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Contributed Photo

Sheriff's Deputy Percy Ramos with his son, Gabriel

Fundraiser Set
For Sheriff's Deputy

By Jeanne Sager
LIBERTY — January 27, 2006 – Much of early November is a blur for Percy Ramos.
A deputy who joined the Sullivan County Sheriff’s Department in August last year, Ramos was headed to an emergency in the Town of Highland when he lost control of his cruiser.
He remembers it was a suicide call.
“Medical personnel were at the scene, and they were being threatened,” he recalled. “On the way there, I guess the vehicle lost control.”
After that, there’s nothing.
“I kind of blanked out,” he said. “I don’t remember much . . . I don’t really know much.”
He knows he was airlifted to Westchester Medical Center in Valhalla with serious injuries after being trapped in the cruiser.
And he now knows his lung had collapsed, he’d suffered an aneurysm, he’d fractured his ears and he had a number of other problems.
He’s been through three surgeries, and only now are the nerves healing so he can open his eyes.
But with both eyes open, Ramos sees double.
He’s been issued an eye patch, and he said the guys are teasing him that he looks like a pirate.
Ramos gets painful headaches, headaches the doctors say they can’t do anything about.
They’re part of the healing process.
“I’m going to have them for several months,” Ramos said.
But Ramos looks at the bright side.
He’s put his life on the line for others for much of his life – he served in the Marine Corps from 1994 to 1998, then he took a job working for the Town of Deerpark Police Department in September 2004.
By 2005, the Monticello native was ready to make the move to the Sheriff’s Department, where his twin brother Peter has been a deputy since 2001.
“I always wanted to be a cop,” Ramos explained. “They’re helping a lot of people out.
“Yeah, there’s the excitement, the adrenaline, but there’s helping people, getting thank yous.”
He remembers a phone call from his mom, Maria, while he was in the hospital.
She told him she had someone who wanted to talk to him, then handed the phone over.
A voice came over the line that Ramos recognized – it was a man to whom he’d issued a large number of tickets since joining the sheriff’s department.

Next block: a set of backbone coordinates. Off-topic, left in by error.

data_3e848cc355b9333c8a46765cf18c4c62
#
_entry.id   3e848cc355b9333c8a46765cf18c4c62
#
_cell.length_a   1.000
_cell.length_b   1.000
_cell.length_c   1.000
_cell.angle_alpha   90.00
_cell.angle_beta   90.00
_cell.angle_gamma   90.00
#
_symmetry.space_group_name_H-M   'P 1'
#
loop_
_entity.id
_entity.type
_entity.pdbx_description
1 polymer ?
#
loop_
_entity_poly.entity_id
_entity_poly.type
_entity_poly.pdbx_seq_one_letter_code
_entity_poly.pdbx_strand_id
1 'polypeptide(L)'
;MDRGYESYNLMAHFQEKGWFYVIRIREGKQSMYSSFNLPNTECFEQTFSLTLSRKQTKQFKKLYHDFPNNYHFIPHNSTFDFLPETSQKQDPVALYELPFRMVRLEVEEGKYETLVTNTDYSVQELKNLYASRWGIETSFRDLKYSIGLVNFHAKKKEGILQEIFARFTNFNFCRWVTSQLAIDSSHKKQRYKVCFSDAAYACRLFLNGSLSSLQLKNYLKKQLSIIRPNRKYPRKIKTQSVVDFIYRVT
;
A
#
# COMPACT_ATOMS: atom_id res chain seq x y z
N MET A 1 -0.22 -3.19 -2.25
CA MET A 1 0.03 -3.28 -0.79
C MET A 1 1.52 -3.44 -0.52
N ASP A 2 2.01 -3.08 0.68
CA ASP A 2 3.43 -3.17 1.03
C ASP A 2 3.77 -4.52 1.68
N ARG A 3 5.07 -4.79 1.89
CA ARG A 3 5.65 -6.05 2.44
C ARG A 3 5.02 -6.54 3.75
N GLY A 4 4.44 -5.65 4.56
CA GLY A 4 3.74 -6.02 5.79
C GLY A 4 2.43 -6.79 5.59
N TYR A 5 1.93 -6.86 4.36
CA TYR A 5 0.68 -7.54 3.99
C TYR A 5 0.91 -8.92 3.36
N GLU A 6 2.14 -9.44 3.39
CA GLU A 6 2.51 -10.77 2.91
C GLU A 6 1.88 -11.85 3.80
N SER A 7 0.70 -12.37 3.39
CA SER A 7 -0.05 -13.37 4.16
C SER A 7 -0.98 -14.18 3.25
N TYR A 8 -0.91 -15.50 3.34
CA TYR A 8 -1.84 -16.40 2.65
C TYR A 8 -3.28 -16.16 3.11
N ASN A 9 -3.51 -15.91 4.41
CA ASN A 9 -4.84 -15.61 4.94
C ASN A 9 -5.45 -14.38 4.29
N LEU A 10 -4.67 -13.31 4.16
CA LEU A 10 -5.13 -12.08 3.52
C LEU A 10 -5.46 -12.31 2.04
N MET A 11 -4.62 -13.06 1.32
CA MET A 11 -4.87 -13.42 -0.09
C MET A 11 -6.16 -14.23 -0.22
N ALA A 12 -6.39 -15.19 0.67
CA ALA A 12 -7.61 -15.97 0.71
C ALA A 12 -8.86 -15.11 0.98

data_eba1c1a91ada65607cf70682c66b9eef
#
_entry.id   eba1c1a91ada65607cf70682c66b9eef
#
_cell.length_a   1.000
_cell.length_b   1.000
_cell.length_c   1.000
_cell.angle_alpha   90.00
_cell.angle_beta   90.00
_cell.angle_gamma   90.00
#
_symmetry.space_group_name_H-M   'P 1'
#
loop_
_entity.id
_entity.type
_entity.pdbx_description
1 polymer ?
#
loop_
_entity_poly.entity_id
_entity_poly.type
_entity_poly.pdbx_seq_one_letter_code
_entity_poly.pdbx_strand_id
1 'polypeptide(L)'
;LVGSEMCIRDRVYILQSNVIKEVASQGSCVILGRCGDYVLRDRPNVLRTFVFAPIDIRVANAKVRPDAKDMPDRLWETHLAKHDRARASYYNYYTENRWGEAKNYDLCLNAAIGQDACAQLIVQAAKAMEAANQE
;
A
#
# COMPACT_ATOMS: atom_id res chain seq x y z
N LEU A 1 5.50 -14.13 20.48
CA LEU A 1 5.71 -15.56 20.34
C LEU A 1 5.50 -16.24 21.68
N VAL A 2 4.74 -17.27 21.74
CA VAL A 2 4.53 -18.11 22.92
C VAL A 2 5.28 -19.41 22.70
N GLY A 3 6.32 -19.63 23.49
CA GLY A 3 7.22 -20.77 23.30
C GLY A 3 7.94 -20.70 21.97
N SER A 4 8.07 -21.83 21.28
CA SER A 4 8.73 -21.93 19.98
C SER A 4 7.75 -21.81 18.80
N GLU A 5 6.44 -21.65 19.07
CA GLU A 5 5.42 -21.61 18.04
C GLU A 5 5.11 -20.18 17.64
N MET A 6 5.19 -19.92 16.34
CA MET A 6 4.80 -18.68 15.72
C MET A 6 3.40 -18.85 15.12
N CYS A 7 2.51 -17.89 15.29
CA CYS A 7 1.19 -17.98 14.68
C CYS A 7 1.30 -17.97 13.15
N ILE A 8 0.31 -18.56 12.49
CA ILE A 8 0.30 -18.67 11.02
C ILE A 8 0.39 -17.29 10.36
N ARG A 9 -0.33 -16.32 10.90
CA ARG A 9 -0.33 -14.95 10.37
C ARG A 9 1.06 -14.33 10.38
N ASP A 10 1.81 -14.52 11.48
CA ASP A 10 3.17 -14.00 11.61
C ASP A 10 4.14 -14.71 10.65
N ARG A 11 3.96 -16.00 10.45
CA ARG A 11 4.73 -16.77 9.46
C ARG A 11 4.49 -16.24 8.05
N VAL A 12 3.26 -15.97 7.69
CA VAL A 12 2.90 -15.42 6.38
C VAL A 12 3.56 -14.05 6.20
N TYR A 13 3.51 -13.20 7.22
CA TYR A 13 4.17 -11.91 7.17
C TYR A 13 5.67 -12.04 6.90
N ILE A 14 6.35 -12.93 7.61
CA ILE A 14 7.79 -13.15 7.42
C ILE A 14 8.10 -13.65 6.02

“But he said, ‘I know you gave me tickets, but that was my fault. I just want you to get better and get back on the road,’” Ramos said with amazement. “I guess when you treat someone like a human, not an animal, they know you are there to help them.”
That’s what he’s gotten since his November 14 accident, a lot of people who’ve wanted to say thank you to a public servant.
A raffle was held during a basketball game at his alma mater in Monticello, and he received hospital visits from not only his co-workers but incoming Sheriff Mike Schiff and new Undersheriff Eric Chaboty, peers on other local squads and folks from the community.
He had posters made of construction paper on his hospital room walls from children in Sullivan County.
One said, “Thank you for protecting us, get better soon.” Another teased him, “I hope you know where the brakes are now.”
“That really motivated me,” Ramos said. “You do work for them, and you are putting your life out there for them, and you realize they are thankful.”
Right now Ramos is facing six months to a year of recovery. Although worker’s compensation covers his medical costs, he’s not able to receive a full salary while he’s not working, and his family has racked up huge bills between traveling to see him in the hospital, missing work to be by his side through surgery and other incidentals.
After his treatment in Westchester, he was transferred to Helen Hayes Hospital in West Haverstraw for rehab. Once he was discharged, he still had to travel to the hospital for more rehab, incurring more costs.
That’s why Sgt. Luis Alvarez and a number of others on the force have put together a dinner, set for February 11, to help the Ramos family.
“He needs it . . . they’ve spent a fortune,” Alvarez said. “And he’s a good kid, a very hard working young man.”
The dinner will be held at the Liberty Elks Lodge on Darbee Lane from 5 p.m. to 8 p.m. on Saturday, February 11.
Tickets are $20, and the full-course dinner will include ziti, sausage and peppers, meatballs, salad, dessert and coffee or tea. A cash bar will be available.
For more information, call the Sullivan County Sheriff’s Department at 794-7100.
For Ramos, the benefit and the efforts of people throughout the community have been motivation to recover quickly and get back out on the road.
He’s already amazing doctors with his progress.
“It feels a lot like people are looking out for you,” Ramos said.

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